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Therapeutic Yoga at Restorative Therapy Co.

Contributed by Becca Ellis, PT, DPT, PYT-c, ERYT-200s,

What is it & why should patients be doing it?

A yoga practice can offer a plethora of benefits for people wanting to improve both mental and physical health. In a study done in 2013 by Sinha, et al, a group of individuals were shown to have enhanced parasympathetic tone following 6 weeks of yogic breathing done for only 5-minutes per day.  When yoga is instructed by a physical therapist, components are included to address a person’s impairments and functional limitations due to injury or chronic conditions.  


Our medical yoga therapists at RTC have been trained under Ginger Garner, a physical therapist and founder of The Living Well Institute. The specific type of yoga learned in their training is called Medical Therapeutic Yoga and is an evidence-based practice that includes assessment protocols and therapeutic intervention using mind-body practices supported by scientific evidence.  Sessions at RTC include breath work, meditation, and physical movement- all tailored to the patient’s needs based on a thorough evaluation. One-on-one and group instruction are offered at our center to help support the goals for each patient. 


What conditions or issues would be ideal for yoga at RTC? 

  1. Chronic pain

  2. Myofascial pain and dysfunction

  3. Postural pain and dysfunction

  4. Lumbo-pelvic pain and instability 

  5. Post physical therapy wellness

What are the top 5  benefits of a therapeutic yoga practice?

  1. Trunk/Core stability

  2. Joint mobility 

  3. Soft tissue extensibility 

  4. Body awareness

  5. Central system regulation


Trunk Stability - Lumbo-pelvic stabilization is a key component of physio-based yoga instruction and it is one of the first concepts introduced.  Improving trunk stability leads to improved functional movement patterns, increased safety, and enhanced body awareness during activities of daily living and during social or sporting activities, decreasing the chance of nagging overuse injuries of the hips and lower back. 


Joint Mobility - Non-weight bearing and weight bearing postures are explored during yoga that encourage range of motion for all the joints in the body.  Instruction led by a PT takes into consideration joint restrictions and can offer modifications to any yoga posture to ensure safety in movement. This also encourages joint fluidity into areas in need so that the joint range of motion can improve safely.  Ultimately, proper joint range of motion can lead to improved function with less chance of soft tissue injury.


Soft Tissue Extensibility - Widespread body pain and tightness are the leading reasons people seek out treatments like PT, massage, acupuncture, etc.  When an appropriate yoga practice is performed regularly, a person with soft tissue conditions, like myofascial dysfunction, can find pain relief that can have long lasting effects.  During a session or class we take into consideration common areas of tissue tightness and address the myofascial lines of the body so the patient leaves a session with a sense of length and a feeling of freedom during movement.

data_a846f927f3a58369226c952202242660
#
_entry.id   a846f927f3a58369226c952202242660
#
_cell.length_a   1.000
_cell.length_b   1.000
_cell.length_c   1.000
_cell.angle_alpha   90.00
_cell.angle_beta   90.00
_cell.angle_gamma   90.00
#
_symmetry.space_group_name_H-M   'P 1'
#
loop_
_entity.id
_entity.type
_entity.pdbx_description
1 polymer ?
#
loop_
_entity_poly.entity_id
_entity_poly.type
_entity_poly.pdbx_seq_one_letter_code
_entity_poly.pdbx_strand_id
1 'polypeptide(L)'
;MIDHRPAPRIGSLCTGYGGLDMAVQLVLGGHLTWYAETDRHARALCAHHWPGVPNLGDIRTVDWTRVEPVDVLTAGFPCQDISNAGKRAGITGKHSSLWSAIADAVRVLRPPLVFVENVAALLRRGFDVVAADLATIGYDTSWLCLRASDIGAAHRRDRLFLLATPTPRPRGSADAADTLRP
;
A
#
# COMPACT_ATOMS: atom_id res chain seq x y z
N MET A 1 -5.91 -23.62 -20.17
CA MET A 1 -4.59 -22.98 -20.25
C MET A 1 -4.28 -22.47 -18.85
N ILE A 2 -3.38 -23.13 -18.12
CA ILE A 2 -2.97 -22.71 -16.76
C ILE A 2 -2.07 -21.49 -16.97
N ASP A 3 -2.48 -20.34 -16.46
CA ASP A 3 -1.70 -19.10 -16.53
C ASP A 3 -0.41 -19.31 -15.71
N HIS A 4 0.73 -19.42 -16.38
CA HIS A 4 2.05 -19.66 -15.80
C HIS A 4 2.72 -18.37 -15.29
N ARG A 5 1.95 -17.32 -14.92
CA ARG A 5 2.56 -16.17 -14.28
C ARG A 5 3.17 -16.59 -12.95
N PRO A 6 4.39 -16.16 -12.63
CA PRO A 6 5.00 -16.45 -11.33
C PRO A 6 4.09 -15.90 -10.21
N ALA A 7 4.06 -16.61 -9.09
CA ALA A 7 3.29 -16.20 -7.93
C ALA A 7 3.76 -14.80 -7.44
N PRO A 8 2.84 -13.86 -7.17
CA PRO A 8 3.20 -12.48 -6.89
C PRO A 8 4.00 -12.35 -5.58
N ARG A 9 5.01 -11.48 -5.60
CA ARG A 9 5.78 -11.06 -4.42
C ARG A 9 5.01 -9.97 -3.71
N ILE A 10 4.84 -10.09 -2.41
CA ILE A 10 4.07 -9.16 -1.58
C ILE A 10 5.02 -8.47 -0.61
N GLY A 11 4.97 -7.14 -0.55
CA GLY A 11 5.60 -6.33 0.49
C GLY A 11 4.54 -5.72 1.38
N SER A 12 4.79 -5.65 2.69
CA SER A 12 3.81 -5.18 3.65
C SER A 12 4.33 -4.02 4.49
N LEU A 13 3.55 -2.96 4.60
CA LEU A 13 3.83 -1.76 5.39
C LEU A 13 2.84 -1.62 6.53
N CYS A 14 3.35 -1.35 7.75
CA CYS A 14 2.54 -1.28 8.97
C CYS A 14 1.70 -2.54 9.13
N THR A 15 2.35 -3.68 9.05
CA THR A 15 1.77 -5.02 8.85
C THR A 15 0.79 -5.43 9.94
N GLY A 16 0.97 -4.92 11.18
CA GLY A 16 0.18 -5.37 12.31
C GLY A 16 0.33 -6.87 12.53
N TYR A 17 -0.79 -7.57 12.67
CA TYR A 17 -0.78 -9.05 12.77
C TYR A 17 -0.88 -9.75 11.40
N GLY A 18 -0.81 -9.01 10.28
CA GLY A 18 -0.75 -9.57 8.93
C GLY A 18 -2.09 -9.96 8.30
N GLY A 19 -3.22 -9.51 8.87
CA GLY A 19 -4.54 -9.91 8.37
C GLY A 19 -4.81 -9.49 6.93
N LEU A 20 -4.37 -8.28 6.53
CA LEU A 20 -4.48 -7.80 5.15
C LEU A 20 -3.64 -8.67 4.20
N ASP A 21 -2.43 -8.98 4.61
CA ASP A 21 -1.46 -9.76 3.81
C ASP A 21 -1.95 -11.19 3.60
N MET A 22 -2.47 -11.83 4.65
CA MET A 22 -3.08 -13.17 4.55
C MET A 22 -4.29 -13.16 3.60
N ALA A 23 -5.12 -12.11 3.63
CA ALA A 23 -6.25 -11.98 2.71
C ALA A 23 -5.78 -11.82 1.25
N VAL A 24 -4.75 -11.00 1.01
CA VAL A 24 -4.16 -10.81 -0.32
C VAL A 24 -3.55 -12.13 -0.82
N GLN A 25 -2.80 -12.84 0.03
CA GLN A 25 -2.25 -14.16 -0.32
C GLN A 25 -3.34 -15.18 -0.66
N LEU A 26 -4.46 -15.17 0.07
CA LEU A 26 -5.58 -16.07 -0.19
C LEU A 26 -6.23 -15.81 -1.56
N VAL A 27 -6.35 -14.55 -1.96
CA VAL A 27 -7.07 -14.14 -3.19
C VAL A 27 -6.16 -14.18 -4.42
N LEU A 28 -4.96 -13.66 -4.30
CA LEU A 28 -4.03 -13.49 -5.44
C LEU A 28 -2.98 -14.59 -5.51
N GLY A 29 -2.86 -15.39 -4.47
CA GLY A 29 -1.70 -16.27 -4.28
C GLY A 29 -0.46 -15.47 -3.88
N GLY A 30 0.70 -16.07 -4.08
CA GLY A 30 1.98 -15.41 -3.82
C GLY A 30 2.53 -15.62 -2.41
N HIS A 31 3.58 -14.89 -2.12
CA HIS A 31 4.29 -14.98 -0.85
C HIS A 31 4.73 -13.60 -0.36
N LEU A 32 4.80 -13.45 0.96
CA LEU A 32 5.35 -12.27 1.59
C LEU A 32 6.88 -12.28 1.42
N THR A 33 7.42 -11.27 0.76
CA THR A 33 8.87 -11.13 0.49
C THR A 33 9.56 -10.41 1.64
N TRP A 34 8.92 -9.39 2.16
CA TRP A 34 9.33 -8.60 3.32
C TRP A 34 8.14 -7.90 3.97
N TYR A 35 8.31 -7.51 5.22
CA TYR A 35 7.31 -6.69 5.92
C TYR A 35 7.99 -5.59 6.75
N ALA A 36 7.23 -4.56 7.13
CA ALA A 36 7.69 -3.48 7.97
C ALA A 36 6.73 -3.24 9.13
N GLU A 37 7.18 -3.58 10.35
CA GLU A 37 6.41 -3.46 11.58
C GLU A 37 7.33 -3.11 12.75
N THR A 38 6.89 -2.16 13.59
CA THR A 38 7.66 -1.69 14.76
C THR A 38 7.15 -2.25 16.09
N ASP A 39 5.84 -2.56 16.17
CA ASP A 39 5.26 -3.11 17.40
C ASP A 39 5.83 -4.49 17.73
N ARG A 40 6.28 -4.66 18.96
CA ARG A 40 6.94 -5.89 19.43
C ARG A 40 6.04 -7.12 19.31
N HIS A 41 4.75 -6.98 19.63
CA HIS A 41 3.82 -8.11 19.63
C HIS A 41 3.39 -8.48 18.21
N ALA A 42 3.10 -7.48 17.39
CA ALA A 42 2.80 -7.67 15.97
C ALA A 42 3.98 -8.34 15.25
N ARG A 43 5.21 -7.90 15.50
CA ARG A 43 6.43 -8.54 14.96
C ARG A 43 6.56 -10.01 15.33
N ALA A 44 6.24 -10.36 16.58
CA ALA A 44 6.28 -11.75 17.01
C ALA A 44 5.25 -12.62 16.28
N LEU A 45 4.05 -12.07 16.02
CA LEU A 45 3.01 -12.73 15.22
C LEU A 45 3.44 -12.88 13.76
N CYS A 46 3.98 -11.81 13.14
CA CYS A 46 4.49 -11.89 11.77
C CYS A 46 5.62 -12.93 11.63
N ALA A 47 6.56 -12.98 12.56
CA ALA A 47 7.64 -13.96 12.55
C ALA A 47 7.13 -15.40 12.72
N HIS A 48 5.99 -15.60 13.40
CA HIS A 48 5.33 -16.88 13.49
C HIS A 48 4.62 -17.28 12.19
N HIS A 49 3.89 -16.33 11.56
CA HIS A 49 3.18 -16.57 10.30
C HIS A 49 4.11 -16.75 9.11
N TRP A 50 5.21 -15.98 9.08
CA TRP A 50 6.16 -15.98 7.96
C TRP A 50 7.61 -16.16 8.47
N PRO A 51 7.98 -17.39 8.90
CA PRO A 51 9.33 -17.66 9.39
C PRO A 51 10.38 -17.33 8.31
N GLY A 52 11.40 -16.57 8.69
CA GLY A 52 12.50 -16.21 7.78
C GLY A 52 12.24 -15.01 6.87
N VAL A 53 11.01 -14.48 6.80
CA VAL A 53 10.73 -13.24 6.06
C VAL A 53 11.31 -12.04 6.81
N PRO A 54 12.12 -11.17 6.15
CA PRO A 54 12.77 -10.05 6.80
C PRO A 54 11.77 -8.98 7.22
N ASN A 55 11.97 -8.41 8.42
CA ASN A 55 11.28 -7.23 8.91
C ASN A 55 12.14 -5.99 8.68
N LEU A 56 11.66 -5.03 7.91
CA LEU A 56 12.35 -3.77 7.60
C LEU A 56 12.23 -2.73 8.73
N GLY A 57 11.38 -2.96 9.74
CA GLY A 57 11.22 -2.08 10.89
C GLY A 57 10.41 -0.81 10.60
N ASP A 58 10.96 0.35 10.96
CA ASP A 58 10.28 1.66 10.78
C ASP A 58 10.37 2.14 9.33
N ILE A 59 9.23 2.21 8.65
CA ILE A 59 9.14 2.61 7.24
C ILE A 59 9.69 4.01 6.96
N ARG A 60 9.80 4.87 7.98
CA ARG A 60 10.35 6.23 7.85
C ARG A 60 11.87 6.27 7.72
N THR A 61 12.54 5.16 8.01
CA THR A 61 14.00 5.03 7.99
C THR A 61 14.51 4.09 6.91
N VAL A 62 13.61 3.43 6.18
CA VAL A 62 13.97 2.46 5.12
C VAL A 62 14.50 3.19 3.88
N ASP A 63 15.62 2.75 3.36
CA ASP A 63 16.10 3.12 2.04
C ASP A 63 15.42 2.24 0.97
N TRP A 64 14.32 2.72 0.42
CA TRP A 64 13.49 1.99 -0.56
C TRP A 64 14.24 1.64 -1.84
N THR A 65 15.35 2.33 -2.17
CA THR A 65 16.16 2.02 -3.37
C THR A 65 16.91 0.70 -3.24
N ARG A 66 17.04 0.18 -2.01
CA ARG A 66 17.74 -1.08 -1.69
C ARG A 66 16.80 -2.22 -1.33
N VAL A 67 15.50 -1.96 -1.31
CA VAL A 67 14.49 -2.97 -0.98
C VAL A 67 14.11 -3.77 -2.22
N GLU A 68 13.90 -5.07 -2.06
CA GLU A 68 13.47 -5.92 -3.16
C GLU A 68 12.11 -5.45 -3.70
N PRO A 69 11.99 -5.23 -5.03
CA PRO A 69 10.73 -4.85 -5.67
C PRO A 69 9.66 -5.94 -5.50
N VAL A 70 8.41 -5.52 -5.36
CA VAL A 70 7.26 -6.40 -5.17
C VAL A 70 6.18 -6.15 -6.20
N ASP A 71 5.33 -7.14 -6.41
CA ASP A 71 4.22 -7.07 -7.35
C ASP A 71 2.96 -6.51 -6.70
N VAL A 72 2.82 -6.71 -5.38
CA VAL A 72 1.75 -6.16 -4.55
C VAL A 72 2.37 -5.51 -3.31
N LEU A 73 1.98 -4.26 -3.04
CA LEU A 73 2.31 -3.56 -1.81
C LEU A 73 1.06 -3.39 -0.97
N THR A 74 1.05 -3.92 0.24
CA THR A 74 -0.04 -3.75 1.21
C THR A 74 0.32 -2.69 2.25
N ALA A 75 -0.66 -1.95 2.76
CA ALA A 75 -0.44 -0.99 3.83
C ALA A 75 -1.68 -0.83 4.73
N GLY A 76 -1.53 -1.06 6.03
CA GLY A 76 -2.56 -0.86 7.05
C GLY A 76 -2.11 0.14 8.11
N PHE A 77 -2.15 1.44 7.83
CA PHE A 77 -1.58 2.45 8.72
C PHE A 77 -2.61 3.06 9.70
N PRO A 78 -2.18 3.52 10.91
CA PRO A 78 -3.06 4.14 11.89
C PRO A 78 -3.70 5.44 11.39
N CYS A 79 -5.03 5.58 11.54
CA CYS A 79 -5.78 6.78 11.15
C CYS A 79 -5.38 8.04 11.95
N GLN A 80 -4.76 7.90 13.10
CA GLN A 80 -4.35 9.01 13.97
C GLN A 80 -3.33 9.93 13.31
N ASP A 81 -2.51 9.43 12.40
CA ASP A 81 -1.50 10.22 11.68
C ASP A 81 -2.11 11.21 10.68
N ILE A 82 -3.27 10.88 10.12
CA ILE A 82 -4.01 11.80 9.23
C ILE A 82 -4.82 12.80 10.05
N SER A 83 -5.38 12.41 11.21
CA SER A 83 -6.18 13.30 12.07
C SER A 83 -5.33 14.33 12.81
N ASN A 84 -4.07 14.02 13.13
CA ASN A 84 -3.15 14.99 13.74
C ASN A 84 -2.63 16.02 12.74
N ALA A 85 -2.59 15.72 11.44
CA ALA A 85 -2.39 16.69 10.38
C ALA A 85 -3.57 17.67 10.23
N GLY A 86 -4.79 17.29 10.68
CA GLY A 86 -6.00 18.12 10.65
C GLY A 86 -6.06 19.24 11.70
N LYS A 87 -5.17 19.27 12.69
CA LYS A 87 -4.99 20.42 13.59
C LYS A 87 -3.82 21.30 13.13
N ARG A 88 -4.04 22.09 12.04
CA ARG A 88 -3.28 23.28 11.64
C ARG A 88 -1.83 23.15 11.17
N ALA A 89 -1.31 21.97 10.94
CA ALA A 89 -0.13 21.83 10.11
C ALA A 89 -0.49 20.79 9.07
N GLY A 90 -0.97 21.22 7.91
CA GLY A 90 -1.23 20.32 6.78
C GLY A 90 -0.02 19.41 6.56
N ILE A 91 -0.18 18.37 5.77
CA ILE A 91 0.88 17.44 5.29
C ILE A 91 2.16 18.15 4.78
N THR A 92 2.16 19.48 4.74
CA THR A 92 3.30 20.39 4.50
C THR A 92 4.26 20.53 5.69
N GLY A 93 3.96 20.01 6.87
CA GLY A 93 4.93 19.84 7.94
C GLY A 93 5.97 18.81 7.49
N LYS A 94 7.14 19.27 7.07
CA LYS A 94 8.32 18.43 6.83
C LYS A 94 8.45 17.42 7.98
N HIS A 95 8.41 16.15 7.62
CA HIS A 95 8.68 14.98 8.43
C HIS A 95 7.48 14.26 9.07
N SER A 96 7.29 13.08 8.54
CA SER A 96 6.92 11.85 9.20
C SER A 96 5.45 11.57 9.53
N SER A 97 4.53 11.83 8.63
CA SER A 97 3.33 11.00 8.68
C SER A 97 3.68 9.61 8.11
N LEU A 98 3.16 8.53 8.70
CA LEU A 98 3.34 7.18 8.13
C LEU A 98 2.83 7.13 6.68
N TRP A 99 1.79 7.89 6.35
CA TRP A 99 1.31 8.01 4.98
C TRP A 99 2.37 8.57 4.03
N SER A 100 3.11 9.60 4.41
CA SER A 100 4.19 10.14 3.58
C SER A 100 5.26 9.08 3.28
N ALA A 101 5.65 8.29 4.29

Kinesthetic Awareness - Improving a person’s breath and body awareness can be a key factor in improving function and avoiding injury.  During a session or class, our patients are asked to coordinate their breathing cycles with movement, and they are asked to move with control from one posture to the next while trying to avoid loss of balance.  We integrate mindfulness into all our physio-based classes to support the mind-body connection. Increased kinesthetic awareness occurs with consistent efforts done over a long period of time, so a regular yoga practice is encouraged in order to see these gains.  We encourage this consistency with our patients because our end goal is to translate this awareness into real life situations.  Improving a person’s awareness during daily activities can ultimately decrease the chance of falling or other injuries occurring because of poor body mechanics.  


Central System Regulation - Stress is known to be a factor for most patients who live with chronic pain syndromes, and learning ways to control stress is important in the health of the individual living with chronic pain.  Breathing exercises and relaxation techniques can be a great way to stimulate the parasympathetic system, ultimately starting a cascade of calming effects like lowering blood pressure, regulating heart rhythms, and decreasing respiratory rate. A PT-based yoga practice always includes breath work that stimulates this effect so that our patients leave feeling better balanced, calmer, and more in control.  


We would love to help introduce this wonderful mind-body practice to our community!


Please visit our website www.restorativetherapyco.com for easy online booking, or call our office at 757-578-2958 to set up an evaluation with one of our physical therapists to get started.


We offer private and group instruction as well as low cost monthly memberships to best support the needs of our clients. We believe everyone should have a chance to live well in their body, and we are here to help get our clients started and be the support they need along their path to wellness!

Article cited: Sinha A, et al. Assessment of the effects of Pranayama/Alternate Nostril Breathing on the Parasympathetic Nervous System in Young Adults. J Clin Diagn Res. 2013 May; 7(5): 821–823.


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1004 First Colonial Rd, Suite 101
Virginia Beach, VA 23454

Phone: 757-578-2958

Fax: 757-210-5066

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